In absence of a comprehensive list, it is difficult to generalize findings and adequately assess the unmet need. Even in these five categories of AT used by NSS, the highest acquired AT by people with visual disabilities were high-powered glasses 80.4%; contact lenses 5.9%; smart cane 0.8%; white cane 5%; and other appliances 6.1% [Figure 2]. However, 87.4% of those advised assistive aids had to purchase them, and only 8.2% received any assistance from the government. Around 4.4% acquired assistive aid from NGOs, Charitable organizations, or trusts [Figure 3].

Figure 2:: Types of assistive aids used by people with visual disabilities.
Figure 3:: Means of acquiring prescribed AT/AD.

In a study conducted in blind schools in Delhi, it was seen that the most required ATs by students with visual impairment are talking watches, braille typewriters, audio format, optical and electronic magnifiers, and large computer keyboards.[16] In the same study, it was seen that only 11 out of the 52 ATs were available in 60% or more of the schools. Except for the Braille slate and stylus, the schools had a shortage of AT, highlighting the gap in access.[17]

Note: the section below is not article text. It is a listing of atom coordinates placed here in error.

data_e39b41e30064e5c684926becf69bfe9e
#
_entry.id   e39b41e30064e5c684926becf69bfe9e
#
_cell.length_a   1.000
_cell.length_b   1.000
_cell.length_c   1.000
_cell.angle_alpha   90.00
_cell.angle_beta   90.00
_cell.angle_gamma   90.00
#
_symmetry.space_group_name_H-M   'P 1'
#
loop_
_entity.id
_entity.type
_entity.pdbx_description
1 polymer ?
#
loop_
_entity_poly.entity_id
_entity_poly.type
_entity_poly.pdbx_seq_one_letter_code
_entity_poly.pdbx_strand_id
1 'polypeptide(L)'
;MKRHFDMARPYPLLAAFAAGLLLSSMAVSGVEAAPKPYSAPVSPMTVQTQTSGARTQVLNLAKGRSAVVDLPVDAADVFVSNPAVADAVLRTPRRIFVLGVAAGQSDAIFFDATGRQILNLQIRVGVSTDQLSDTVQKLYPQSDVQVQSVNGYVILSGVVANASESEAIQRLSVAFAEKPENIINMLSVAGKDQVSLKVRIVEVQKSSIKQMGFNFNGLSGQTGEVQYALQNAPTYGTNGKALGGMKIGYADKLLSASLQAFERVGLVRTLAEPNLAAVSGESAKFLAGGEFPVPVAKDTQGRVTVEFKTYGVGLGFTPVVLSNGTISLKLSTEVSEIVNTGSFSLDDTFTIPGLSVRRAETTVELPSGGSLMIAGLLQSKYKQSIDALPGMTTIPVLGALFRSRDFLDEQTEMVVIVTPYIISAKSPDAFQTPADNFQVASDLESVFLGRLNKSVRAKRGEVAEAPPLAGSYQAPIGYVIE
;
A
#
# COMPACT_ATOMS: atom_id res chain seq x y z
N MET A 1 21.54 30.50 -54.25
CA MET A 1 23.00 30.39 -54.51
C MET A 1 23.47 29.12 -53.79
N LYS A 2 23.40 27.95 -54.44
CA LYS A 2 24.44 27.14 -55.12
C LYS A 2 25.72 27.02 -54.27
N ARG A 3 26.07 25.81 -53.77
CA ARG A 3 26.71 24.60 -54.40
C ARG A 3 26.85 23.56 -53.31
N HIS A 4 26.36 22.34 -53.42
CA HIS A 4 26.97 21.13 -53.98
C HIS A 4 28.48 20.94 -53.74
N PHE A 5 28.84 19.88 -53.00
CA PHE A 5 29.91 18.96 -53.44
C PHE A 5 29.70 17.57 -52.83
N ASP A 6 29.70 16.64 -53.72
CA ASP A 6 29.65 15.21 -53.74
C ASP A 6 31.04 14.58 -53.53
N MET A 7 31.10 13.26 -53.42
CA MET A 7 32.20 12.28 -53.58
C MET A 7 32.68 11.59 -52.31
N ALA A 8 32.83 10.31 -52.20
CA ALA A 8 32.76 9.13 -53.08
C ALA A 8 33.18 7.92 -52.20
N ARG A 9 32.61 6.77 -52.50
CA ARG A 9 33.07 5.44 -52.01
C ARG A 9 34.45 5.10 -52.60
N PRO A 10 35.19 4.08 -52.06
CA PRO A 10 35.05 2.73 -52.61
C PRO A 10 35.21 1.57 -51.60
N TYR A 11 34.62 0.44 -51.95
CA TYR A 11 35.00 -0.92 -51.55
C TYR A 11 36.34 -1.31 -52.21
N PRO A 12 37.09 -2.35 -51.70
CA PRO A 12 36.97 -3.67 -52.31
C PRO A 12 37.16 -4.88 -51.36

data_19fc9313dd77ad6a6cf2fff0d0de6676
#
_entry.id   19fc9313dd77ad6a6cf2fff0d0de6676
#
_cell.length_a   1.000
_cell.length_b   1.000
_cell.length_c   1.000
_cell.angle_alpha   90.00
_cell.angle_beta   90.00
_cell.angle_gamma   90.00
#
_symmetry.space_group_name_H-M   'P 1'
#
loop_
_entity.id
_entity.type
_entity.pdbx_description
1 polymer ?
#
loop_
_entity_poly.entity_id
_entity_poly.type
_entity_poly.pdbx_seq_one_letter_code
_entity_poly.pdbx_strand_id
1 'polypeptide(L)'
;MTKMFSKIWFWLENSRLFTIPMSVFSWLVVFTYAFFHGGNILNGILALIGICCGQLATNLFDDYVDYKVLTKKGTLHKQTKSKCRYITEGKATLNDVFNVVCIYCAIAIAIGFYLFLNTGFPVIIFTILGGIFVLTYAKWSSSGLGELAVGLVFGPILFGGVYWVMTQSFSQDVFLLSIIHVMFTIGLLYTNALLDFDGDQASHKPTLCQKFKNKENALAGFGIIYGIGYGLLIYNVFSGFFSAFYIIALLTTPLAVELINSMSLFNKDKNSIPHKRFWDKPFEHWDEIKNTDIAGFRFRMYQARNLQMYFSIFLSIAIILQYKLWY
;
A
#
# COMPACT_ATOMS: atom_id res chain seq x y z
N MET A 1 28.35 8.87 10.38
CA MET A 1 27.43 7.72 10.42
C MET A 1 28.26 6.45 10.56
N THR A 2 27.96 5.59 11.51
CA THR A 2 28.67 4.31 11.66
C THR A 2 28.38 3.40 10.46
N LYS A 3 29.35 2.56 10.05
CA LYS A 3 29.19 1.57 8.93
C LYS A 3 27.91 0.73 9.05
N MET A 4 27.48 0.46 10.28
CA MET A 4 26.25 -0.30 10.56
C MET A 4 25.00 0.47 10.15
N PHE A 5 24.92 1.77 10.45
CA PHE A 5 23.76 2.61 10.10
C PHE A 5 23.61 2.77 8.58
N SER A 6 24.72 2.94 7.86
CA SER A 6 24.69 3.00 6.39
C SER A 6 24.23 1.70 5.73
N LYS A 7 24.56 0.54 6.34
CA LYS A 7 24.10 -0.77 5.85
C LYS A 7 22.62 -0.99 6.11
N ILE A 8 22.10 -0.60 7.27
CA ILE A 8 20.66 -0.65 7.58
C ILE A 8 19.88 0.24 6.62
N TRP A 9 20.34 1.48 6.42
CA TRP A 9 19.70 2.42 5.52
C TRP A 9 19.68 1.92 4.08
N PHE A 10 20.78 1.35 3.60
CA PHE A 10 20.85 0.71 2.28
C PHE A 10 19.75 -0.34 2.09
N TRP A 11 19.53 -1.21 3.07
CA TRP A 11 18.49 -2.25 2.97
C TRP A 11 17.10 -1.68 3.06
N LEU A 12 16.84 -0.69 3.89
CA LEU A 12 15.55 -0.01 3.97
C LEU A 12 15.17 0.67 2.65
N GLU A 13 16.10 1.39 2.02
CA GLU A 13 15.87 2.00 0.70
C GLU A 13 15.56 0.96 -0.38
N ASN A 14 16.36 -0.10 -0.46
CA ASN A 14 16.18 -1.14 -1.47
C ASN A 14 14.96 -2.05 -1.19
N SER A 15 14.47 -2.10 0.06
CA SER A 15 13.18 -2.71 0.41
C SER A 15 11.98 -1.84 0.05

In another study conducted in schools for blind students in Medinipur and Burdwan districts of West Bengal, it was found that only one institute in each of these divisions uses sufficient resources and ATs. The study also revealed that due to a lack of information and assistance from the Government (both Central and State), the institutions are suffering from a shortage of funds which are leading to hindrance in the overall development of students with visual disabilities. There was also a large variation in the usage of assistive technologies seen in the schools. While braille was the most used, there was considerably lesser availability of other assistive technologies such as sound recorders, talking books, and braille typewriters.[18] In addition to the surveys and statistics, qualitative material and lived experiences also throw light on the importance and need of AD in India for better access to inclusive higher education.[19]